8 Key Areas For Beauty Retouching Using Adobe Photoshop
Beauty Photography is an exquisite genre, but is also one of the more difficult and tedious for image editors, graphic designers, and retouchers to master. Photography, lighting, design and retouching have to be at their best to really make the image shine. There are a number of ways to achieve these results, often it comes down to preference. I will list the tools I have found to be most helpful for myself and other image editors and designers. By utilizing these tools in Photoshop you, your graphic designer or marketing company can produce better images. Even if you are not in the beauty industry, this list is helpful for any business using images in digital media.
When retouching a beauty image, first look for symmetry. The more symmetry a face has, the more visually appealing it is to the eye. Look closely at the facial features. The eyes, eyebrows, lips, nose, chin and jawline are most often where the symmetry lies. Make sure you even out the left side of the face with the right. Most often, these changes are very minor, you may not even touch them at all but it can make a huge difference. Take time to even out or fix any makeup asymmetry as well. The Liquify tool is the best choice for this area.
2: SHAPES, LINES, & CROPPING
An interesting photograph or image always has lines and shapes within. Some are more static while others more dynamic. These lines can also create invisible pathways which are great for drawing attention to your message. The eye is easily distracted by line breaks, it cleans the image substantially when we straighten or curve any shapes and lines we see. Look to the silhouette, shoulders, neck, pose of the model and the shapes and lines It’s creating.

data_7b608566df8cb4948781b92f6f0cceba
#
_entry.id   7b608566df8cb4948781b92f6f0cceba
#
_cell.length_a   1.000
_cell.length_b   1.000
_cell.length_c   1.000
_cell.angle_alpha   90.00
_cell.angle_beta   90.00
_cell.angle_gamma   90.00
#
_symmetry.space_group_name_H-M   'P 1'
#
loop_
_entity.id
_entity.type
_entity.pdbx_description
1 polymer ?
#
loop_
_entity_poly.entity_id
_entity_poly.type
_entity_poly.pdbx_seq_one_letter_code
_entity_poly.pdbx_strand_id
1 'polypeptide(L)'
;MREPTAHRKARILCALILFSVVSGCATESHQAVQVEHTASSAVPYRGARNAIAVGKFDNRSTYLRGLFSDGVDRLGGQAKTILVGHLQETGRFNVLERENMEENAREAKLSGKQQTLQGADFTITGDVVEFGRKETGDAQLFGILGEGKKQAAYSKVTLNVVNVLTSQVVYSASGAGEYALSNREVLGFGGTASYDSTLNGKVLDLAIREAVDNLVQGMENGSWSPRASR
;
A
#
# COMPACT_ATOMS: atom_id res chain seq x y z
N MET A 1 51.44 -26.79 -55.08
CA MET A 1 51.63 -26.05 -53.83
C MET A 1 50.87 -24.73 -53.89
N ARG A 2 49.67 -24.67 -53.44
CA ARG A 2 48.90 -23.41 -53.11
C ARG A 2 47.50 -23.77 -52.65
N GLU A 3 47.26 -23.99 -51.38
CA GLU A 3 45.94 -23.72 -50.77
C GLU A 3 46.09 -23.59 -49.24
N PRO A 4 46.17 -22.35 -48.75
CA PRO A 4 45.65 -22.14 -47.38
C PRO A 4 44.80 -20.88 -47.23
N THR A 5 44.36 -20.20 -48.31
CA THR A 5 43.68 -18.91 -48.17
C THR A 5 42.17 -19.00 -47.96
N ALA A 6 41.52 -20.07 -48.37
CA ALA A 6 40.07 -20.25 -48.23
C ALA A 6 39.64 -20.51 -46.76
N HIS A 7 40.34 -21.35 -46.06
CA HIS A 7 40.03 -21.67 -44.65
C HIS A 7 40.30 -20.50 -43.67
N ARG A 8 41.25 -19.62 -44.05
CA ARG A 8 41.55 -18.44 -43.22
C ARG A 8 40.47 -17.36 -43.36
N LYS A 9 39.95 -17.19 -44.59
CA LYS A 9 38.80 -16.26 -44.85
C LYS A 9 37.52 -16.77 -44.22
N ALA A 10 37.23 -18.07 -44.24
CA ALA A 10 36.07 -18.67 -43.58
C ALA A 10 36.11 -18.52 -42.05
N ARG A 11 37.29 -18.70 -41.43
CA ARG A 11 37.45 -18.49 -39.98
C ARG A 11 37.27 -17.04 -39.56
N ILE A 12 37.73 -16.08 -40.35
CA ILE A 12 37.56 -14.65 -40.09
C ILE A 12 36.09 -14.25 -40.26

Cropping an image is also an important step to editing photos. How you crop an image can have a huge visual impact on the final design. Don’t forget to follow the “Rule of Thirds.” photographymad.com states that the “Rule of Thirds” is the basic principle that involves mentally dividing up your image using 2 horizontal lines and 2 vertical lines. Then you position the important elements in your scene along those lines, or at the points where they meet. The idea is that an off-center composition is more pleasing to the eye and looks more natural than one where the subject is placed right in the middle of the frame.
3: SKIN BLEMISHES & FINE LINES
The skin is absolutely vital to a great beauty image. The key is to even out and perfect the skin without getting rid of the skin texture, in order to avoid looking too airbrushed. The spot healing brush, healing brush and clone stamp tool are best for this step. Most designers will favor the spot and healing brush. In addition, you can sample similar texture in the skin with the healing brush tool to even out or take away fine lines and blemishes. You can even do this with unwanted hair strands that go across the face. Again, look for makeup errors to even out as well. To smooth skin and even skin tones, there are a number of various plug-ins available to achieve great results. A quick way to smooth skin is to use the mixer brush tool. I use the following, Wet: 5%, Load 8%, Mix 10%, and Flow 10%. I have found that these settings achieve a natural look without looking too airbrushed. It is easy to overdo it so watch yourself. As always, work non-destructively.
4: CLONE STAMP FOR HAIR